To commence our themed day on tuberculosis as part of ‘Protecting Health: Nursing and Midwifery Successes and Challenges,’ I am delighted to introduce a blog by Dr Paul Cosford, Director for Health Protection and Medical Director at Public Health England:
It’s a really exciting time of year for PHE and TB with our collaborative strategy for consultation in its final stages of development, and World TB Day on March 24th. Since PHE’s establishment last year, we’ve made TB one of our main priorities. We’re leading a coalition of key stakeholders that make up a National TB Oversight Group to develop this stronger national approach, and local TB Boards have been established in London and are being set up in other areas with a high TB burden.
TB rates in the UK have increased over the last two decades, and the UK now has one of the highest incidence rates of any Western European country. Within the UK, TB is very unequally distributed, with certain sub-groups, such as migrants, ethnic minority groups, and those with social risk factors such as homelessness and history of imprisonment disproportionately affected. Action is required to ensure that best practice in prevention, control and treatment is delivered to all communities across the country.
Although recently improved NHS TB services aimed at early diagnosis and initiatives to prevent transmission in hard-to-reach groups are in place, these measures are unlikely to reverse the problem. Present trends of TB in the UK suggest that within the next 2 years, the UK will have more new TB cases than the whole of the USA (Figure 1 Trends in TB USA/UK comparison )!
At its heart, the strategy will provide support to local clinical, preventive and social care services in the NHS, local government and wider health and social care system. Many of the actions needed to eliminate the burden of TB require strengthened and more integrated local services which ensure consistent, evidence based prevention, treatment and support to patients, their families and other contacts, especially so because TB does not exist in isolation from other health and social concerns. We are determined to see a sustained reduction in TB, and will work tirelessly to support local partners in those areas where the burden is greatest to achieve a year-on-year reduction of new cases.
The local control programme, through the establishment of TB Control Boards, would ensure accountability and coordination of activities between public health, local government and the NHS. Measures to be implemented would include those aimed at identifying and treating latent infection before it becomes disease, preventing transmission within the UK, preventing development of drug resistance and diagnosing active TB earlier.
The anti-microbial resistance (AMR) picture painted by Professor Watson and Carole Fry’s blog on Tuesday rings very true with the TB treatment, and we frequently detect multi-drug resistant (MDR) TB, and even extensively drug resistant strains (XDR).
But is this a significant problem for us? Absolutely! Resistance to at least one antibiotic of first choice in the treatment of TB is just over seven per cent. This means that of the four choices of antibiotic typically used, one does not work to treat the condition in over 7 in 100 cases. In a further 1-2 in 100 cases, the two best drugs out of a possible four choices may not work. History tells us that if we do not act now, the problem is likely to get worse with time.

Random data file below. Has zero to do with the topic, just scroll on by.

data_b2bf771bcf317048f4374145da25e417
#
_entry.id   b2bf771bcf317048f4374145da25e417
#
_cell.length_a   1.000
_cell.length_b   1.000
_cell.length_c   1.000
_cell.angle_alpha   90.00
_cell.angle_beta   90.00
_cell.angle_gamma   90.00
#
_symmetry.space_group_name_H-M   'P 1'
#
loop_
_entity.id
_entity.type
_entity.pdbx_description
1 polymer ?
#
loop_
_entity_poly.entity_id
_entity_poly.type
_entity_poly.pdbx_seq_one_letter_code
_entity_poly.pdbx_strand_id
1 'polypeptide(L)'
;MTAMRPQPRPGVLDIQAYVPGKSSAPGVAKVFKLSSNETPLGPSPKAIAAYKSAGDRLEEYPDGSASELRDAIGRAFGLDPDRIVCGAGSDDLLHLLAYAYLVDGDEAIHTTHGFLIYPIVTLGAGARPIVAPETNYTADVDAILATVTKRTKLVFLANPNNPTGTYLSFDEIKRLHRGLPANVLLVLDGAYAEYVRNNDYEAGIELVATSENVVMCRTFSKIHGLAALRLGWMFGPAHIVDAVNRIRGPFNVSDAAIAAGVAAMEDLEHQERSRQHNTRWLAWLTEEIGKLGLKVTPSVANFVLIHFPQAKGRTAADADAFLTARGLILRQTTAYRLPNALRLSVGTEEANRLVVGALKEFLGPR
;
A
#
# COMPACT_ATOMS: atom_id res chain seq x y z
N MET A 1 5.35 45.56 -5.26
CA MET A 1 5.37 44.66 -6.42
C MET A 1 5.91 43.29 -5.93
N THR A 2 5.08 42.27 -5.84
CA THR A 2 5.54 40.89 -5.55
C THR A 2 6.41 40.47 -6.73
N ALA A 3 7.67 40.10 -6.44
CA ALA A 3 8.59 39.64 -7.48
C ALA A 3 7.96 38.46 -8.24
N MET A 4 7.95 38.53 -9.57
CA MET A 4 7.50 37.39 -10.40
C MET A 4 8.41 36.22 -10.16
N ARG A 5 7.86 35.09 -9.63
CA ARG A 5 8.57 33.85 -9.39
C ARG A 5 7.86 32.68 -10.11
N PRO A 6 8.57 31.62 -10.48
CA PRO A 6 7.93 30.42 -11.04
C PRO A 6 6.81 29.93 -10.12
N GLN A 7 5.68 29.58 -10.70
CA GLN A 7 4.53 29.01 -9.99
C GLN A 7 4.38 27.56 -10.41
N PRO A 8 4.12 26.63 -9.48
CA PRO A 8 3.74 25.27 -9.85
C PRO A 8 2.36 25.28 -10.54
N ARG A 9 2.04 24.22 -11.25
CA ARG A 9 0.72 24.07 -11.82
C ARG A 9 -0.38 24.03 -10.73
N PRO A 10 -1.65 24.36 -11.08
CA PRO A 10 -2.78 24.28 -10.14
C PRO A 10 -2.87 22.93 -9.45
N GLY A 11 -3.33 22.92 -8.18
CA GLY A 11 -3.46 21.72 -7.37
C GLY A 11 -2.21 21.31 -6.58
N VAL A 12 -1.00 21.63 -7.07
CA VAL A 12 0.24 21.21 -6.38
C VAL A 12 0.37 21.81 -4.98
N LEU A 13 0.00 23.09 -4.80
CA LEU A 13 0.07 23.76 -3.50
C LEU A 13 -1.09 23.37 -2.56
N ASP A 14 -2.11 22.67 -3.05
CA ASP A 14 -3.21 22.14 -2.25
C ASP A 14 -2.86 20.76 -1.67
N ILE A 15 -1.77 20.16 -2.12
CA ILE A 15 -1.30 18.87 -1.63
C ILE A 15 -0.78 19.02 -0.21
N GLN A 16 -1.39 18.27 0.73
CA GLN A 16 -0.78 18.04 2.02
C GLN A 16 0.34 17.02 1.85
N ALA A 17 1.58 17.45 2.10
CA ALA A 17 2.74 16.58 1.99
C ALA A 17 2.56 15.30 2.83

All of our nurses in hospitals, general practices, the community and schools, as well as health visitors and midwives (not just our excellent specialist TB nurses!) have essential frontline roles to play in TB control – whether this is identifying symptoms, advising other healthcare professionals, appropriate infection helping to prevent the emergence of antibiotic resistance, responding to TB incidents and outbreaks in settings such as schools, and ensuring that they themselves are also protected and screened if needed.
Community-based nurses have an important role to play in providing BCG vaccine, in particular in identifying children who have arrived from high prevalence countries abroad, or who live in areas with high TB case rates. We also wouldn’t be able to produce such a comprehensive TB Annual Report without the data provided by our nurses – as well as physicians, microbiologists and surveillance officers from across the UK - and TB nurses are integral members of multi-disciplinary teams across the country.
We all need to work together not only to create the vision and ambition to eliminate TB, but to deliver the leadership, coordination and effective services required to make a real difference to this significant public health challenge.
Why not make a commitment to making a difference in this area by making a pledge as part of NHS Change Day. Go to Protecting Health Campaign Pledge to sign up to our pledge or make your own by visiting NHS Change Day
References and further reading
D Zenner, A Zumla, P Gill, P Cosford, I Abubakar (2013) Reversing the tide of the UK tuberculosis epidemic. The Lancet, Volume 382, Issue 9901, Pages 1311 - 1312, 19 October 2013
TB NICE Guidelines http://publications.nice.org.uk/tuberculosis-cg117
NHS Conditions Information, http://www.nhs.uk/Conditions/Tuberculosis/Pages/Introduction.aspx
Tuberculosis in the UK: Annual report on tuberculosis surveillance in the UK, 2013. London: Public Health England, August 2013 http://www.hpa.org.uk/webc/HPAwebFile/HPAweb_C/1317139689583
The Truth About TB, TB Alert http://www.thetruthabouttb.org
Figure 1: Trends in the annual number of cases of tuberculosis in the UK compared with the USA. Dotted lines show projected numbers, assuming present annual percentage change continues for 2 more years. (Based on data from Public Health England (UK) and the Centers for Disease Control and Prevention (USA).)